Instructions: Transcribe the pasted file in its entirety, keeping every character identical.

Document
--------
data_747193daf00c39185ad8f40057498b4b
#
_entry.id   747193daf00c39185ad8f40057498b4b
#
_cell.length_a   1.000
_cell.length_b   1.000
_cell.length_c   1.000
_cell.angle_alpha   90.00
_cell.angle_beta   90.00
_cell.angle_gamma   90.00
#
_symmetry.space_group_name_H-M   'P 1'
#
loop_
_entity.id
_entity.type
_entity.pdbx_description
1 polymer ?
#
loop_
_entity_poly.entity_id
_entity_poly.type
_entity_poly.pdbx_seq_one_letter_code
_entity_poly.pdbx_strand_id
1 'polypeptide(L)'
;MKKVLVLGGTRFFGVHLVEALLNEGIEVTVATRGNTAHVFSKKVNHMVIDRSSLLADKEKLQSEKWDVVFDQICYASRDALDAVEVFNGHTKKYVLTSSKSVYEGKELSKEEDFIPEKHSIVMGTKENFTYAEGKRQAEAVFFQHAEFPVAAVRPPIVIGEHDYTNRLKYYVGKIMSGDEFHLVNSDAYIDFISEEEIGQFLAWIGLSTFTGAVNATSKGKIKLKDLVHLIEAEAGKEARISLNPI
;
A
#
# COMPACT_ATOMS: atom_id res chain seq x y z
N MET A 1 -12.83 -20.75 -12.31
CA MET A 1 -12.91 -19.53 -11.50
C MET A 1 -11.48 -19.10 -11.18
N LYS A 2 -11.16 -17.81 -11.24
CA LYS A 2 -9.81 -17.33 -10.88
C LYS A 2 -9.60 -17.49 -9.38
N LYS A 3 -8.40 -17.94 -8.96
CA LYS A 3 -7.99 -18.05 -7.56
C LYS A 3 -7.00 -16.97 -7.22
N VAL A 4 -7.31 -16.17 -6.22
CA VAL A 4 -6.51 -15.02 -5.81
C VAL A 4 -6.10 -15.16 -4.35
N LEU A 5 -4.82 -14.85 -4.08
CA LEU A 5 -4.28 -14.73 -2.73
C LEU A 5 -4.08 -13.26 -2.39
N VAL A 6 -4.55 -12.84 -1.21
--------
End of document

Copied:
data_747193daf00c39185ad8f40057498b4b
#
_entry.id   747193daf00c39185ad8f40057498b4b
#
_cell.length_a   1.000
_cell.length_b   1.000
_cell.length_c   1.000
_cell.angle_alpha   90.00
_cell.angle_beta   90.00
_cell.angle_gamma   90.00
#
_symmetry.space_group_name_H-M   'P 1'
#
loop_
_entity.id
_entity.type
_entity.pdbx_description
1 polymer ?
#
loop_
_entity_poly.entity_id
_entity_poly.type
_entity_poly.pdbx_seq_one_letter_code
_entity_poly.pdbx_strand_id
1 'polypeptide(L)'
;MKKVLVLGGTRFFGVHLVEALLNEGIEVTVATRGNTAHVFSKKVNHMVIDRSSLLADKEKLQSEKWDVVFDQICYASRDALDAVEVFNGHTKKYVLTSSKSVYEGKELSKEEDFIPEKHSIVMGTKENFTYAEGKRQAEAVFFQHAEFPVAAVRPPIVIGEHDYTNRLKYYVGKIMSGDEFHLVNSDAYIDFISEEEIGQFLAWIGLSTFTGAVNATSKGKIKLKDLVHLIEAEAGKEARISLNPI
;
A
#
# COMPACT_ATOMS: atom_id res chain seq x y z
N MET A 1 -12.83 -20.75 -12.31
CA MET A 1 -12.91 -19.53 -11.50
C MET A 1 -11.48 -19.10 -11.18
N LYS A 2 -11.16 -17.81 -11.24
CA LYS A 2 -9.81 -17.33 -10.88
C LYS A 2 -9.60 -17.49 -9.38
N LYS A 3 -8.40 -17.94 -8.96
CA LYS A 3 -7.99 -18.05 -7.56
C LYS A 3 -7.00 -16.97 -7.22
N VAL A 4 -7.31 -16.17 -6.22
CA VAL A 4 -6.51 -15.02 -5.81
C VAL A 4 -6.10 -15.16 -4.35
N LEU A 5 -4.82 -14.85 -4.08
CA LEU A 5 -4.28 -14.73 -2.73
C LEU A 5 -4.08 -13.26 -2.39
N VAL A 6 -4.55 -12.84 -1.21